Nanette pushed herself up from the chair and went toward a window. She swung an arm in a wide motion for Richard to follow. “There.” She pointed with a crooked finger. Up there on a bluff overlooking the ocean. That is where you will find our Anne.

Richard followed the aim of the gnarled finger to a cliff in the distance. Nanette moved toward the door. She spoke to him without looking back. As soon as she left, I ordered your horse be saddled. Your Majesty will find the stable boy waiting for you. He shall show you the way.

 

Chapters

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Seringapatam wrote 385 days ago

The authors of the next three I am reading have not been on the site for a while but I feel that if I am reading them then I should comment on them. This one in particular reads very well and I think may do well. It is so well written and researched too. Nice flow, great characters and brilliant narrative. I enjoyed this and if the author came onto the site and pushed it, I can see it doing well.
Sean Connolly. British Army on the Rampage. (B.A.O.R) Please consider me for a read or watch list wont you?? Many thanks. Sean

Patty Apostolides wrote 520 days ago

Historical Fiction Review:
Chapters 1-6

This is a superbly written story, and so well researched that I felt as if I were there, taking all this in. The characters were very realistic with their hopes, dreams, and fears. The setting felt authentic and the details utilized all my senses.

I really liked Lady Anne, with her sensibilities, her wit, and her virtuous character. I also liked Richard and his growing love for her. He was sensitive to her wishes and caring enough to see that she was well after Raymond's nasty treatment of her.

I have placed it on my WL and look forward to reading the rest of the story.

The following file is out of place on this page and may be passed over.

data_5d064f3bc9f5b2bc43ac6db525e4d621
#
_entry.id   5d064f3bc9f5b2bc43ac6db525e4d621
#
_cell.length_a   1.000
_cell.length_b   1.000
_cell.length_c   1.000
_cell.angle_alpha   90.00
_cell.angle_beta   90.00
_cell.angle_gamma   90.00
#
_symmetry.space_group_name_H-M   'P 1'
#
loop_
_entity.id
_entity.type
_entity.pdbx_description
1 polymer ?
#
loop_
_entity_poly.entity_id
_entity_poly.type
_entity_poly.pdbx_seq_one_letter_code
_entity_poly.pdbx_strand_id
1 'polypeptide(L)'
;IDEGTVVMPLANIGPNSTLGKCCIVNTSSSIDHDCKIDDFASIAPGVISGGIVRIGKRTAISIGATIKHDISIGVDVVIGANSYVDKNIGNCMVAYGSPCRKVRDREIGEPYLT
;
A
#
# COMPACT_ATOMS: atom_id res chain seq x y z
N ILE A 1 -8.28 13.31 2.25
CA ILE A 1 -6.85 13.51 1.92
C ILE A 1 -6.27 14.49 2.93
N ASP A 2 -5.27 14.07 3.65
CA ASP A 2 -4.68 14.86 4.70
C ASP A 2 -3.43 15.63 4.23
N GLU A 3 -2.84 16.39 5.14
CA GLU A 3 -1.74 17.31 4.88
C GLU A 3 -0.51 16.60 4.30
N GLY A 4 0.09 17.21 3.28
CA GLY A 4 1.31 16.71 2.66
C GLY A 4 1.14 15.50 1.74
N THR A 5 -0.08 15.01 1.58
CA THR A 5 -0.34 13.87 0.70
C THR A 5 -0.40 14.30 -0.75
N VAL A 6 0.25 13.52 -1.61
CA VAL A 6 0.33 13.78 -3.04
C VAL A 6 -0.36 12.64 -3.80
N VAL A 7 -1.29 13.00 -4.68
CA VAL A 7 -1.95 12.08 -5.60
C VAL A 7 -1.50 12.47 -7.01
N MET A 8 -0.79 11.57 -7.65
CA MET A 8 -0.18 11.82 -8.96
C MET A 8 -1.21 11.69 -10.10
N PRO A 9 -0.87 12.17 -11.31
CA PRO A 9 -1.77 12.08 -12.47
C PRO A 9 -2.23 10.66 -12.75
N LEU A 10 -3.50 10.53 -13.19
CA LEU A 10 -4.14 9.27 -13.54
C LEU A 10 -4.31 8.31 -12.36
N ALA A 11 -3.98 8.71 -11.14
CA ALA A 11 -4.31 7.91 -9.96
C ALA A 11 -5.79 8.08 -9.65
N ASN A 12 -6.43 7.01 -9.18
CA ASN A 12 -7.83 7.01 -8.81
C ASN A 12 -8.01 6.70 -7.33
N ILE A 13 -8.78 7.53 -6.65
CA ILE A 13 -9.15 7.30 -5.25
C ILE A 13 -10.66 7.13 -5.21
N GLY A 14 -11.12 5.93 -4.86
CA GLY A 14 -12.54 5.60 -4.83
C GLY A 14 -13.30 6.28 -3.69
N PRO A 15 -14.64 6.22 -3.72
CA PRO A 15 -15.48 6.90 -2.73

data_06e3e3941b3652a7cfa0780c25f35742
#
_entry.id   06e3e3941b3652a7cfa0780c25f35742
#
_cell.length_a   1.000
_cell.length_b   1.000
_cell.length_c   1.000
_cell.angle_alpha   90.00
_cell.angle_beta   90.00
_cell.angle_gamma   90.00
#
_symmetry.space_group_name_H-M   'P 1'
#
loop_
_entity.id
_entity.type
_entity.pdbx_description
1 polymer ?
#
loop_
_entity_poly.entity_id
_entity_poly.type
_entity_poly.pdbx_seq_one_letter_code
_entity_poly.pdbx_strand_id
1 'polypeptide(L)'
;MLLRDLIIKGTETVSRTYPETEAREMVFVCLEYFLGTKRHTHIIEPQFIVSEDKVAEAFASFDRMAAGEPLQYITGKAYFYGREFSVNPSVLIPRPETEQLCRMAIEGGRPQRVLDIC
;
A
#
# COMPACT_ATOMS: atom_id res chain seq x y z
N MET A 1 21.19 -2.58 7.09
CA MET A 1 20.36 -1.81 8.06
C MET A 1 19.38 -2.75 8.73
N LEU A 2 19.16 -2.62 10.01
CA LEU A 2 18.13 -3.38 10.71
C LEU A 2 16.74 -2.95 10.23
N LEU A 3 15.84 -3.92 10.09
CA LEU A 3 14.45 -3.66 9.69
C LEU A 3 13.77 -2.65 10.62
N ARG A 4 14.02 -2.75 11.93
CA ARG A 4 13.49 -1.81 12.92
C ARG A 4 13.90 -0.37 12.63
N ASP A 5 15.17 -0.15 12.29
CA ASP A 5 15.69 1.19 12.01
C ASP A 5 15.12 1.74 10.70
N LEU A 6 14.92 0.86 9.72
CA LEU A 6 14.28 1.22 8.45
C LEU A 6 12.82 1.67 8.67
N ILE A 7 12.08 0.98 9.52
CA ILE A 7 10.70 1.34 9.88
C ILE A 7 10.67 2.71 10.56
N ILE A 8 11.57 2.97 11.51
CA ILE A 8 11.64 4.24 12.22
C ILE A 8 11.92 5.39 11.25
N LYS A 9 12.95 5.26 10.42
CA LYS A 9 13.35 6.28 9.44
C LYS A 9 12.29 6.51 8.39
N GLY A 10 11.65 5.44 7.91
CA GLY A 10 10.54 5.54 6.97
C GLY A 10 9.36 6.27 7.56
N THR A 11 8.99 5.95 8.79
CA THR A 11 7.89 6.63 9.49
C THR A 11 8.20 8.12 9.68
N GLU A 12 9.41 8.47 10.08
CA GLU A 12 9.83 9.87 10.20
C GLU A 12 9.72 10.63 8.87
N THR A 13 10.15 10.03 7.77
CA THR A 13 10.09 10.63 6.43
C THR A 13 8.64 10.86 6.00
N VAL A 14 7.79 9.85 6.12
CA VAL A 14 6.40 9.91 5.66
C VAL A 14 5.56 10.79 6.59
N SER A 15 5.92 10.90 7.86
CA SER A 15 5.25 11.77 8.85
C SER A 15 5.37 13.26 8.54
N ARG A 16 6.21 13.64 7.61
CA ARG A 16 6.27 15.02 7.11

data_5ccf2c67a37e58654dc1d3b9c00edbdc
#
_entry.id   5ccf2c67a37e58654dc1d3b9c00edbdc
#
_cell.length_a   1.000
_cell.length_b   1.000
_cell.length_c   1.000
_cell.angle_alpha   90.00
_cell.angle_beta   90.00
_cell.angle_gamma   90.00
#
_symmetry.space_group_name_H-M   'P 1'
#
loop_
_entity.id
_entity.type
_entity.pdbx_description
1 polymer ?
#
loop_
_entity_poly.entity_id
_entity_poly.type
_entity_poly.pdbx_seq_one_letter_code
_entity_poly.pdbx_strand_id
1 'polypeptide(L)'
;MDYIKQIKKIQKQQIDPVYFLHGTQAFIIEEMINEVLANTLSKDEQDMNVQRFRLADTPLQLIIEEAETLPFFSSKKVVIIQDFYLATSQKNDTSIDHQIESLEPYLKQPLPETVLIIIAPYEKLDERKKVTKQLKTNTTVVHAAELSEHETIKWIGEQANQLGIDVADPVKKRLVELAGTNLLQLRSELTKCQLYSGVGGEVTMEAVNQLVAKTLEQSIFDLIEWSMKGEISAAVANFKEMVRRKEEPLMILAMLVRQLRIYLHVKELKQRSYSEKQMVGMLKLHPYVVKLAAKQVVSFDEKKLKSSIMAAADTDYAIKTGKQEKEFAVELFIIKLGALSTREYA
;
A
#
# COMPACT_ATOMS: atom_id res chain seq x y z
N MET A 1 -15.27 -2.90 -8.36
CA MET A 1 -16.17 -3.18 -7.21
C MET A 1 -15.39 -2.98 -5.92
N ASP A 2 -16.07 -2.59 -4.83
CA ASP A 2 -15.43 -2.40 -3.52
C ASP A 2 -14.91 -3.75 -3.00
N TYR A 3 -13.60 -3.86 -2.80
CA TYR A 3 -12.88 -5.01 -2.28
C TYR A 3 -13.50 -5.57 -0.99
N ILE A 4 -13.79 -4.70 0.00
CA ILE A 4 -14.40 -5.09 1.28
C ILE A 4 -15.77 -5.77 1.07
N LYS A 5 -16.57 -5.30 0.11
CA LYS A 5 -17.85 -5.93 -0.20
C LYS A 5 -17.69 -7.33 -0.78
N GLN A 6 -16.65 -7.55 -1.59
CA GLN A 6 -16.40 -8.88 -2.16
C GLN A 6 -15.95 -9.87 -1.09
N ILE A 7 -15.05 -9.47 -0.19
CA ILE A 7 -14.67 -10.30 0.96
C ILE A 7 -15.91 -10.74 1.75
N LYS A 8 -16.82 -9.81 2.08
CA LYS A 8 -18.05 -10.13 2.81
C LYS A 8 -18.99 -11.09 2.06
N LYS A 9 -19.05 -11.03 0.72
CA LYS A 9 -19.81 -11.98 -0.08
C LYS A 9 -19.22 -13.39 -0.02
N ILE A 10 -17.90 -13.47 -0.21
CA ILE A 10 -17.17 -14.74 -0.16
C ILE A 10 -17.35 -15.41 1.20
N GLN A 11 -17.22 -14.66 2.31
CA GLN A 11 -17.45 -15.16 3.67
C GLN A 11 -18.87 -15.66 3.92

I have given it a well deserved six stars, and will back soon. It deserves the Editor's Desk, for sure.

Best,
Patty
The Greek Maiden and the English Lord

HGridley wrote 610 days ago

Chapter One:
The appeal to the senses is very good. I also like the personification of the castle leering down at him and mocking him.
The detail of defending a castle made of butter = classic!
All the details are very well researched, and it’s like I’m actually there.
“the castellan, Roger de Lacy surrendered…” there should be another comma after “Lacy”
What is the meaning of the random Y?
The idea of a king grieving at a grave after a great victory is very intriguing. Great end to the first chapter; I want to keep reading on.
I’ve got lots to do, so I’ll return at another day to read more. Great beginning! You’ve begun on the right foot, and the tone you set is really absorbing. I like it. Often Medieval work is cliché and pat, and here you’ve given it life and color.
~Hannah

Eftborin wrote 649 days ago

Aha...you like medieval as i do. I think it was the wish of every school boy in my school-going days to be either Robin Hood or Richard Coeur de Lion. Of course as i do like that period in world history, detail to actual history are important. I like it and will read more...you may find mine an interesting read.
Pat

Shelby Z. wrote 671 days ago

This is a unique book on this site. There aren't many medieval books on here.
I like the way you write.
I think in the first chapter there is a ton of information, which can be a good thing and a bad thing. Good because we know where your coming from, but bad in that it could be too dry for some readers.
Anyways, I think that you develops this well and have a good use of words.
Good work!

Shelby Z./Driving Winds

P.S. Please look at my pirate adventure Driving Winds.

Egon R. Tausch wrote 671 days ago

Hist.Fict. Readers Grp
Dear Ms. J,

I wanted to continue reading your MS, but felt that too much time between chapters would hurt the flow, so I re-read from the start through ch 12. Will read on soon. Your story is moving swimmingly, and you have not compromised your historical setting as so many novels do. We are learning to think as they did. The suspense is building. I am, of course, now backing your book. A few nitpicks:

Ch 11:
----Computer glitch in lines of separation between "Richard and" and "Geoffrey have their lands...".
----"There is too great of risk of you being killed..." Suggest first "of" be changed to "a".

Ch 12:
----"Yes, yes, I am fully aware of that you have told the Queen." Something's wrong with this sentence.